Dr Khalid Rhaman and colleagues from a nutraceutical research group at Liverpool John Moores University have previously demonstrated in a clinical trial that a daily supplement of Kyolic brand aged garlic extract inhibits platelet aggregation in healthy people.
In a second trial reported two years ago they showed that it also reduces oxidative stress in smokers, people at high risk of heart disease.
"Cardiovascular disease has so many factors. We are trying to see if garlic can affect each of these," Dr Rahman told NutraIngredients.com.
"We have found that aged garlic extract helps platelets to become less 'sticky' hence decreasing the chances of a clot formation," he added.
Dr Rahman's team is now investigating the mechanism behind the extract's impact on platelet aggregation to support its use as a preventative measure by heart patients.
"We already have an idea about the mechanism. We think it may affect the pathway that is also targeted by aspirin. But most likely it is probably doing something to the receptors on the platelets, perhaps changing them or covering them somehow, which would stop the molecules that lead to aggregation from binding to them," he said.
If the new clinical trial, planned to start in February, confirms a mechanism for the inhibition of platelet aggregation, the findings would offer significant support for use of aged garlic extract to help prevent heart attacks by reducing the chances of blood clots forming.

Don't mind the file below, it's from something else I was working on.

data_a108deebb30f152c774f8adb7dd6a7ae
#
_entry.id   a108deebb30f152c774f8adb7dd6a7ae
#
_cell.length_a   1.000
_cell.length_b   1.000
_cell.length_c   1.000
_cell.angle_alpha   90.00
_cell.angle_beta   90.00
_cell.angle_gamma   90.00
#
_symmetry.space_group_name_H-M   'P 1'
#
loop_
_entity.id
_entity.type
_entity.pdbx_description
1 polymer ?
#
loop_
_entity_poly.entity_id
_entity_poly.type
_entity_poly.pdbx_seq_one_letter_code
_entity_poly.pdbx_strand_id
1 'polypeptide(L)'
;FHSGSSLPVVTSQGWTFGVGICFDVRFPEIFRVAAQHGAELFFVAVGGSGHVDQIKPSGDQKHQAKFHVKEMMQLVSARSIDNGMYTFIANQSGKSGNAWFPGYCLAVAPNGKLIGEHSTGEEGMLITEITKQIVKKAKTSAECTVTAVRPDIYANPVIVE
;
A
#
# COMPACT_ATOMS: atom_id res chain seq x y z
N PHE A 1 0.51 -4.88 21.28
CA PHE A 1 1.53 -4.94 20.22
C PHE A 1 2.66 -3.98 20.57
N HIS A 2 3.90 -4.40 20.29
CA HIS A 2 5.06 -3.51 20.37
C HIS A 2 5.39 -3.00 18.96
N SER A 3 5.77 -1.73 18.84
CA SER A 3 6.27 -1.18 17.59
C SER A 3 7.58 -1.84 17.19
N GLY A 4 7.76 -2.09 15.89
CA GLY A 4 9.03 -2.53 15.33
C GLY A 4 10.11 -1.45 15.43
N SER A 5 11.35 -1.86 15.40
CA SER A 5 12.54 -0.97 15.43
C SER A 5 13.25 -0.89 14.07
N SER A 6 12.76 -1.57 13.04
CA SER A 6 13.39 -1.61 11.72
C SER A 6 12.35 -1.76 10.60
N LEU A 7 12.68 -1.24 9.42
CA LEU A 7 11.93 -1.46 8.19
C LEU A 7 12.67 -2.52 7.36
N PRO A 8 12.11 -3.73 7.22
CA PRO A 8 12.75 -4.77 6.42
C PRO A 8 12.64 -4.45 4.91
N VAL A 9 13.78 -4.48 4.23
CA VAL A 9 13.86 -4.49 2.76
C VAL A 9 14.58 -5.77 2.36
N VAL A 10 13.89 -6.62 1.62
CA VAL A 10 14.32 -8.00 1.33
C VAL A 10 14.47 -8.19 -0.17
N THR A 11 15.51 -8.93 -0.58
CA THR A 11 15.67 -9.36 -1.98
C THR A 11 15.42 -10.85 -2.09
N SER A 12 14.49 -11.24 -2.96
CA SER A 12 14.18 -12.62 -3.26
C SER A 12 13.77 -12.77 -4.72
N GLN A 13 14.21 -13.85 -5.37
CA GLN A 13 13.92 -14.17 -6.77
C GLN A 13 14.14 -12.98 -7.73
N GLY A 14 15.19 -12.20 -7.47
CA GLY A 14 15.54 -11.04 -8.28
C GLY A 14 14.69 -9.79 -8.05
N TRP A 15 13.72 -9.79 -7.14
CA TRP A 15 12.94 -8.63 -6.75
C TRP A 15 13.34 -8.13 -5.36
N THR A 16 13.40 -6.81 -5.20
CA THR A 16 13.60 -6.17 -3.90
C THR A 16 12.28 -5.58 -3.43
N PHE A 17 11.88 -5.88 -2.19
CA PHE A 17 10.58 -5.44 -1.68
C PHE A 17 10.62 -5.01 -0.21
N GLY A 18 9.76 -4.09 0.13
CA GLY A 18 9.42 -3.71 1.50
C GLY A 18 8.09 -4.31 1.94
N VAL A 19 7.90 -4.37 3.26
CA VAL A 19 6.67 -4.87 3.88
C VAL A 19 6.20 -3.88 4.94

These clots can be fatal as blood vessels surrounding the heart can become blocked, causing parts of the heart to die because of lack of blood.
Dr Rahman is currently in the middle of an in vitro study to test the mechanism. The laboratory work has shown that different compounds in the aged garlic extract have a synergistic affect on platelet aggregation.
Unlike other garlic products that standardize the amount of allicin present, Kyolic aged garlic extract is standardized to SAC (S-Allyl Cysteine), a beneficial water-soluble sulphur containing compound. It does not contain any allicin, believed by other manufacturers to be garlic's most active compound. Kyolic producer Wakunaga maintains however that allicin is not bioavailable in the body.
Cardiovascular disease is the biggest cause of death around the world, and kills one in three people in the UK.